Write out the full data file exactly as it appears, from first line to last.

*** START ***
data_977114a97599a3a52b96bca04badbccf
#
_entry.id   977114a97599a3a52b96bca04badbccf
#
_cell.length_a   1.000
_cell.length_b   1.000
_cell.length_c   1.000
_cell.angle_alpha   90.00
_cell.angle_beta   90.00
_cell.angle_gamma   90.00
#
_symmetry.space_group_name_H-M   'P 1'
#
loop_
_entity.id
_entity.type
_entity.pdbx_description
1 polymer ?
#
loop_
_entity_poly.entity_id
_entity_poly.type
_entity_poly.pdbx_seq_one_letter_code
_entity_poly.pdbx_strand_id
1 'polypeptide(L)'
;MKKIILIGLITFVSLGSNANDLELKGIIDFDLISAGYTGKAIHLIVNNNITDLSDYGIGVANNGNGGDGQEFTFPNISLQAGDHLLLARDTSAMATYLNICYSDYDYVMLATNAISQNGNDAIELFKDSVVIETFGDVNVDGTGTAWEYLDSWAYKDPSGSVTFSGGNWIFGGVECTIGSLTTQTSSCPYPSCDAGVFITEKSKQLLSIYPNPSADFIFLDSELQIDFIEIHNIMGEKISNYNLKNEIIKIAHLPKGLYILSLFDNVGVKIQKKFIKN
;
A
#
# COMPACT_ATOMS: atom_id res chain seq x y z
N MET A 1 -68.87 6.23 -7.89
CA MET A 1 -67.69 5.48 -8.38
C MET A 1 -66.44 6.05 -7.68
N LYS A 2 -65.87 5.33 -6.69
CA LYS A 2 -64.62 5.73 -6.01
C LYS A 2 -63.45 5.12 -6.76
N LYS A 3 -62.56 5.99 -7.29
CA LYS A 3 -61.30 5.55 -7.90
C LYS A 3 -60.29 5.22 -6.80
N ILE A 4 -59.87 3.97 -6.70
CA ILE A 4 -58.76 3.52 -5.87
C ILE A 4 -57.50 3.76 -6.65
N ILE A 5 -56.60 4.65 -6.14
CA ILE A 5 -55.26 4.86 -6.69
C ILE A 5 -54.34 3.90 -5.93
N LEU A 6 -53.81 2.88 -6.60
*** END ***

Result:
data_977114a97599a3a52b96bca04badbccf
#
_entry.id   977114a97599a3a52b96bca04badbccf
#
_cell.length_a   1.000
_cell.length_b   1.000
_cell.length_c   1.000
_cell.angle_alpha   90.00
_cell.angle_beta   90.00
_cell.angle_gamma   90.00
#
_symmetry.space_group_name_H-M   'P 1'
#
loop_
_entity.id
_entity.type
_entity.pdbx_description
1 polymer ?
#
loop_
_entity_poly.entity_id
_entity_poly.type
_entity_poly.pdbx_seq_one_letter_code
_entity_poly.pdbx_strand_id
1 'polypeptide(L)'
;MKKIILIGLITFVSLGSNANDLELKGIIDFDLISAGYTGKAIHLIVNNNITDLSDYGIGVANNGNGGDGQEFTFPNISLQAGDHLLLARDTSAMATYLNICYSDYDYVMLATNAISQNGNDAIELFKDSVVIETFGDVNVDGTGTAWEYLDSWAYKDPSGSVTFSGGNWIFGGVECTIGSLTTQTSSCPYPSCDAGVFITEKSKQLLSIYPNPSADFIFLDSELQIDFIEIHNIMGEKISNYNLKNEIIKIAHLPKGLYILSLFDNVGVKIQKKFIKN
;
A
#
# COMPACT_ATOMS: atom_id res chain seq x y z
N MET A 1 -68.87 6.23 -7.89
CA MET A 1 -67.69 5.48 -8.38
C MET A 1 -66.44 6.05 -7.68
N LYS A 2 -65.87 5.33 -6.69
CA LYS A 2 -64.62 5.73 -6.01
C LYS A 2 -63.45 5.12 -6.76
N LYS A 3 -62.56 5.99 -7.29
CA LYS A 3 -61.30 5.55 -7.90
C LYS A 3 -60.29 5.22 -6.80
N ILE A 4 -59.87 3.97 -6.70
CA ILE A 4 -58.76 3.52 -5.87
C ILE A 4 -57.50 3.76 -6.65
N ILE A 5 -56.60 4.65 -6.14
CA ILE A 5 -55.26 4.86 -6.69
C ILE A 5 -54.34 3.90 -5.93
N LEU A 6 -53.81 2.88 -6.60